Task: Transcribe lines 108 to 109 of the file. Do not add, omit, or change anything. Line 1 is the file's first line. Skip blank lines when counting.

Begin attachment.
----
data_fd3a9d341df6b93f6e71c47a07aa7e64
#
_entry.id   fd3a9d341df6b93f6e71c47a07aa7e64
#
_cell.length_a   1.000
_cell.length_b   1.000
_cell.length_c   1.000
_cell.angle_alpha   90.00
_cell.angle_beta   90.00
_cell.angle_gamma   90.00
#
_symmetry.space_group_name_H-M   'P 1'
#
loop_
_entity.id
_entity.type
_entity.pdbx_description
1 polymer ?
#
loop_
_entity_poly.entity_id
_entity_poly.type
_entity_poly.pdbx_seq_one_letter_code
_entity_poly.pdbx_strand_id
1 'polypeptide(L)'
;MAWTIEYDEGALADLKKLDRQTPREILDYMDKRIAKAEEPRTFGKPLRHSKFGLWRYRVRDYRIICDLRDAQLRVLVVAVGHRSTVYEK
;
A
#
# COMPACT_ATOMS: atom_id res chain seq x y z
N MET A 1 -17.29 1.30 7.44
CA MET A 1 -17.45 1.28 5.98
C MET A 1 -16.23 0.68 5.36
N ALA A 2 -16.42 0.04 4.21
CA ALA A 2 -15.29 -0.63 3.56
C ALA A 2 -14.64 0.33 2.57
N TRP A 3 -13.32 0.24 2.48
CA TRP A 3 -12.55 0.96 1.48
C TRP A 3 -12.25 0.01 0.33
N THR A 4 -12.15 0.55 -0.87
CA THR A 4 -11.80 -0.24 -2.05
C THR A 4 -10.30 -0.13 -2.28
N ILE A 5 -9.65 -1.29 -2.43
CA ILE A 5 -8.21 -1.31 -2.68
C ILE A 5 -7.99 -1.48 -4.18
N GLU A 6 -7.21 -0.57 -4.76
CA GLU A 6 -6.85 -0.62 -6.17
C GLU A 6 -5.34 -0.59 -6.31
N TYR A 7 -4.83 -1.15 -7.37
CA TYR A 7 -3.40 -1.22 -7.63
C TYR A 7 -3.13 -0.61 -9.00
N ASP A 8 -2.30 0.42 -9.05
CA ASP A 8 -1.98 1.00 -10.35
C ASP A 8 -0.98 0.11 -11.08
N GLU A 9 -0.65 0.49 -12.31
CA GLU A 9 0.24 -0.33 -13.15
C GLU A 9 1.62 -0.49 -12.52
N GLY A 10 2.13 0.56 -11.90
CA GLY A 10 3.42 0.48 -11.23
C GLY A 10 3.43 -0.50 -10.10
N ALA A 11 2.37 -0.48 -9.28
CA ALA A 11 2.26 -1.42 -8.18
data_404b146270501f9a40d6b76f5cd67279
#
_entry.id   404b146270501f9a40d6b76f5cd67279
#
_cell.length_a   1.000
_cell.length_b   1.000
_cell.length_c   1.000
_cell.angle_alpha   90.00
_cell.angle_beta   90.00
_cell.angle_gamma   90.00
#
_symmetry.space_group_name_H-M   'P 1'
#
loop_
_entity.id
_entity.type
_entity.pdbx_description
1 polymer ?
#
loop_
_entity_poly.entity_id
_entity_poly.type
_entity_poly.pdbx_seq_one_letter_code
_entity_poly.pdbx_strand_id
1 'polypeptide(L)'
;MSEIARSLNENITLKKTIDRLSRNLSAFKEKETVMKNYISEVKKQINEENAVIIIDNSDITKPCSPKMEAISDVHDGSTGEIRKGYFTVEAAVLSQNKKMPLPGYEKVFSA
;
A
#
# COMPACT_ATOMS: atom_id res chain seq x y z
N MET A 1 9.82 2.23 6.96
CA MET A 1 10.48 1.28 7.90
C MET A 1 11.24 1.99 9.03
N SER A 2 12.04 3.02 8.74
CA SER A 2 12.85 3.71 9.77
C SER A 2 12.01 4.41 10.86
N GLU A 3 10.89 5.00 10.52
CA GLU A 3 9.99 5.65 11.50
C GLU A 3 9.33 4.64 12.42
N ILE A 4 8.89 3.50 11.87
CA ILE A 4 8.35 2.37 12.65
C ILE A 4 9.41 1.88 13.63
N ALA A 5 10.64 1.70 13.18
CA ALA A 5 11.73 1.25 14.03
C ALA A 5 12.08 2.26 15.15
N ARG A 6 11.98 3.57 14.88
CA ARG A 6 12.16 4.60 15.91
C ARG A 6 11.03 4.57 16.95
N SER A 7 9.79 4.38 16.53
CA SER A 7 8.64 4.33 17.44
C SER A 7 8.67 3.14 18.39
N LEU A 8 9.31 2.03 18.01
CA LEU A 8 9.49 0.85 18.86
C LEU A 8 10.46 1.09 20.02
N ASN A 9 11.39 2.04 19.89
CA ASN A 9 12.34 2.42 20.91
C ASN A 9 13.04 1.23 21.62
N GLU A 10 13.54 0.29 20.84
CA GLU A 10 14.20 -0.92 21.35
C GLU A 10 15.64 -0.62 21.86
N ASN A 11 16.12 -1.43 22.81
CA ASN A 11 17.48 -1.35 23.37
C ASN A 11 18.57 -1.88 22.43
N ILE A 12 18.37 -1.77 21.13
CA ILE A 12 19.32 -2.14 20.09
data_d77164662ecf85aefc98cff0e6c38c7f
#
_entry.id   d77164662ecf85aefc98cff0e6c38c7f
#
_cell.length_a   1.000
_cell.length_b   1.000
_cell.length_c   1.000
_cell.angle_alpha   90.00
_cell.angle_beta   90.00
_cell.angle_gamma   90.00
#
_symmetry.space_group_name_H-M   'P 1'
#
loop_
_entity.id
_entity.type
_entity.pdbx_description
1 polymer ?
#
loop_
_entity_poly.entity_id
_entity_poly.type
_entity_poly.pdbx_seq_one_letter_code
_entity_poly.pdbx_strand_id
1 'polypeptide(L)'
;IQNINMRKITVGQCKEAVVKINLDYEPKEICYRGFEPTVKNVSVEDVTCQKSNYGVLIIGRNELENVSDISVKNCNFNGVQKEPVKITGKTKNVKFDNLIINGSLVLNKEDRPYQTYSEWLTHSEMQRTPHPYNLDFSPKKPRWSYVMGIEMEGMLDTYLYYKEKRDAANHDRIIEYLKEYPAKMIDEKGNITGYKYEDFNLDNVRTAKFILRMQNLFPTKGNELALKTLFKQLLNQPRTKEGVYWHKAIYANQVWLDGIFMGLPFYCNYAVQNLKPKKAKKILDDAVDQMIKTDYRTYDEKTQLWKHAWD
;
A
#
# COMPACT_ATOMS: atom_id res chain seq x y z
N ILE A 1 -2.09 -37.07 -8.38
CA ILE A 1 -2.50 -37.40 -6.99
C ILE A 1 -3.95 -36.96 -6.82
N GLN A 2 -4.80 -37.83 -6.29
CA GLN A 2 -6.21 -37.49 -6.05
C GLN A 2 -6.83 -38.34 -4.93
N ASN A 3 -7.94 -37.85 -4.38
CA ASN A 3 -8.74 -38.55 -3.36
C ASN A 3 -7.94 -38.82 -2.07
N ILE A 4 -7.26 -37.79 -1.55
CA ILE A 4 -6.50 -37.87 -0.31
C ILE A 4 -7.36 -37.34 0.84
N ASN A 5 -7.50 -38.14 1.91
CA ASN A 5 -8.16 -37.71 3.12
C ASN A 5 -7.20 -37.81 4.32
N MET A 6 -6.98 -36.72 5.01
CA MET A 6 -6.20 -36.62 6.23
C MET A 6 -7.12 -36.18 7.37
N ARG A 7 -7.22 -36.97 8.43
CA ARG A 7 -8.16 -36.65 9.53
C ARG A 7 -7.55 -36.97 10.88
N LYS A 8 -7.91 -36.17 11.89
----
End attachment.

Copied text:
N ARG A 6 11.98 3.57 14.88
CA ARG A 6 12.16 4.60 15.91